The letters "F.D" are inscribed on all British coins and stand for Fidei Defensor, which translates from Latin to "Defender of the Faith." Fidei Defensor has been used as a subtitle for all British monarchs and appears on the same side of the coin as the monarch's head.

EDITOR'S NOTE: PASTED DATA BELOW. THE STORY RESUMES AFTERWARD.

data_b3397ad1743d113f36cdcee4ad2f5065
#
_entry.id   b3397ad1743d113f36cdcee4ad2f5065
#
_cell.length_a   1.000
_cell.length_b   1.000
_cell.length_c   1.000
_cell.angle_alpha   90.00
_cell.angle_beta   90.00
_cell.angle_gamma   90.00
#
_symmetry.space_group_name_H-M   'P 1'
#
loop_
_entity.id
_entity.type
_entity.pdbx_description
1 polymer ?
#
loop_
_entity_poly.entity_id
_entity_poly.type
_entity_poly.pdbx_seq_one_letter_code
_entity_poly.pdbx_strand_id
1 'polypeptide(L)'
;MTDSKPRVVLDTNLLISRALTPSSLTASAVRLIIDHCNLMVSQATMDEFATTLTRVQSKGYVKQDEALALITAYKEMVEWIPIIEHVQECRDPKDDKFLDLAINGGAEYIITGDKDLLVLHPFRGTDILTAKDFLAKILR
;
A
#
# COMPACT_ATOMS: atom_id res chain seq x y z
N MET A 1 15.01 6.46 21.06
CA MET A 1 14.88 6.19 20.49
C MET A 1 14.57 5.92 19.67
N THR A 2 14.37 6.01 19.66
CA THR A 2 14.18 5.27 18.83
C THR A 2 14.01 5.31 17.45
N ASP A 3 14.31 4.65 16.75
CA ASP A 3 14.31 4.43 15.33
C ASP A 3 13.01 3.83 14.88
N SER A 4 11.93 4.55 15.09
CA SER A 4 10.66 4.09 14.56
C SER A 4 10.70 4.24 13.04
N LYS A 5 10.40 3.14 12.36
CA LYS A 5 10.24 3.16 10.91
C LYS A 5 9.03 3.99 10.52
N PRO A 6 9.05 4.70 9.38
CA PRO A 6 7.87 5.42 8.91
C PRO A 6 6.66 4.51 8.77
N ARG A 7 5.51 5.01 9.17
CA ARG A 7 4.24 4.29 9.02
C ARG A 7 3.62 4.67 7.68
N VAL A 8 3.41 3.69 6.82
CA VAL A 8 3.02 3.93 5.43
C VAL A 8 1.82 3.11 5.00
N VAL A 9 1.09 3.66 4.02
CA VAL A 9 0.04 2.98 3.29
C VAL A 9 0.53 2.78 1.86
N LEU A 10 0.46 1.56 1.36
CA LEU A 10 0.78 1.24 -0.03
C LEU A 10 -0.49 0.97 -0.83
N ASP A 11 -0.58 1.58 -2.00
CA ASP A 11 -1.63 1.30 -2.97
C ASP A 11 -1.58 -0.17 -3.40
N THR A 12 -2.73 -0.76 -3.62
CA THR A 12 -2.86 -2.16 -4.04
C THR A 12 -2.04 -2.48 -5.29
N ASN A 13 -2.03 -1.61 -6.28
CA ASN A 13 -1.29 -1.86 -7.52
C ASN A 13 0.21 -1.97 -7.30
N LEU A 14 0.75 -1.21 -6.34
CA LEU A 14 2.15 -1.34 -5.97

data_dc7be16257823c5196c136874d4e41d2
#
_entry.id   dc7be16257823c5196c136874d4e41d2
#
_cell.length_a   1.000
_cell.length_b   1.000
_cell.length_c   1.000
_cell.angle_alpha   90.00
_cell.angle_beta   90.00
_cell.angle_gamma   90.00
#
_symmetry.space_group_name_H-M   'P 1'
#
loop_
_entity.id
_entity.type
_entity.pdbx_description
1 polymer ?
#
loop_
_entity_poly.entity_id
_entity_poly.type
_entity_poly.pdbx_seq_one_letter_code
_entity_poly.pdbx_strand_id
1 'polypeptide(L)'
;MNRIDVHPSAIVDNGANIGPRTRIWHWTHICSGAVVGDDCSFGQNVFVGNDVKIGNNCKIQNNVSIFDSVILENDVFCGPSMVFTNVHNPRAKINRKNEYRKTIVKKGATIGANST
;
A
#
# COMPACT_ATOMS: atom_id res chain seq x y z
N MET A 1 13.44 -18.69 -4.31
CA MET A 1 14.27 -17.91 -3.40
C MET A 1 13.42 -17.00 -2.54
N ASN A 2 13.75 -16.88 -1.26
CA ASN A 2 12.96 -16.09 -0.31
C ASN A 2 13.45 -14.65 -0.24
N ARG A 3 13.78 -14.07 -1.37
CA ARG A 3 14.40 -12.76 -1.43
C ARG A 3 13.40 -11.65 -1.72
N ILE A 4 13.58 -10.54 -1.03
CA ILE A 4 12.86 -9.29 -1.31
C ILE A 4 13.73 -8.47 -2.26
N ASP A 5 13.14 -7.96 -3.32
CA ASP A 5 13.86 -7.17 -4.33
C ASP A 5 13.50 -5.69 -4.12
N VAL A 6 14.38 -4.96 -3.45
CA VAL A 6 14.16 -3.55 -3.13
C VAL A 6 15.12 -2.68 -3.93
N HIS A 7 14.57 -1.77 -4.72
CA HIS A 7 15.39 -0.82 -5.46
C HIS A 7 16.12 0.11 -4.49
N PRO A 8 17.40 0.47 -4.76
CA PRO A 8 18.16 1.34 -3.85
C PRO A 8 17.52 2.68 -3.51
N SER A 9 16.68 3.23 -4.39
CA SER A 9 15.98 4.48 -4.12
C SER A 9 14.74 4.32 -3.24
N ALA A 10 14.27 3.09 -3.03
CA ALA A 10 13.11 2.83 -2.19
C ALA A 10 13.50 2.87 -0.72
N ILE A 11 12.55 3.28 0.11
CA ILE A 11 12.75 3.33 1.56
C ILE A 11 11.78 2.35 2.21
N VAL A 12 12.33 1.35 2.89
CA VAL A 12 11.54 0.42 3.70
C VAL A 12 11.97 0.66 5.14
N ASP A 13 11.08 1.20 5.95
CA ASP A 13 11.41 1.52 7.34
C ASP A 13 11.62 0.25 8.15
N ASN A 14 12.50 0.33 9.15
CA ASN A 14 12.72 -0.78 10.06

The title of Fidei Defensor was originally bestowed by Pope Leo X to King Henry VIII of England in 1521. It has been used on coins, sometimes also as FID DEF, since the reign of King George I in 1714. The Royal Mint left the inscription off coins minted in 1849, but after an uproar of protest the initials were reinstated.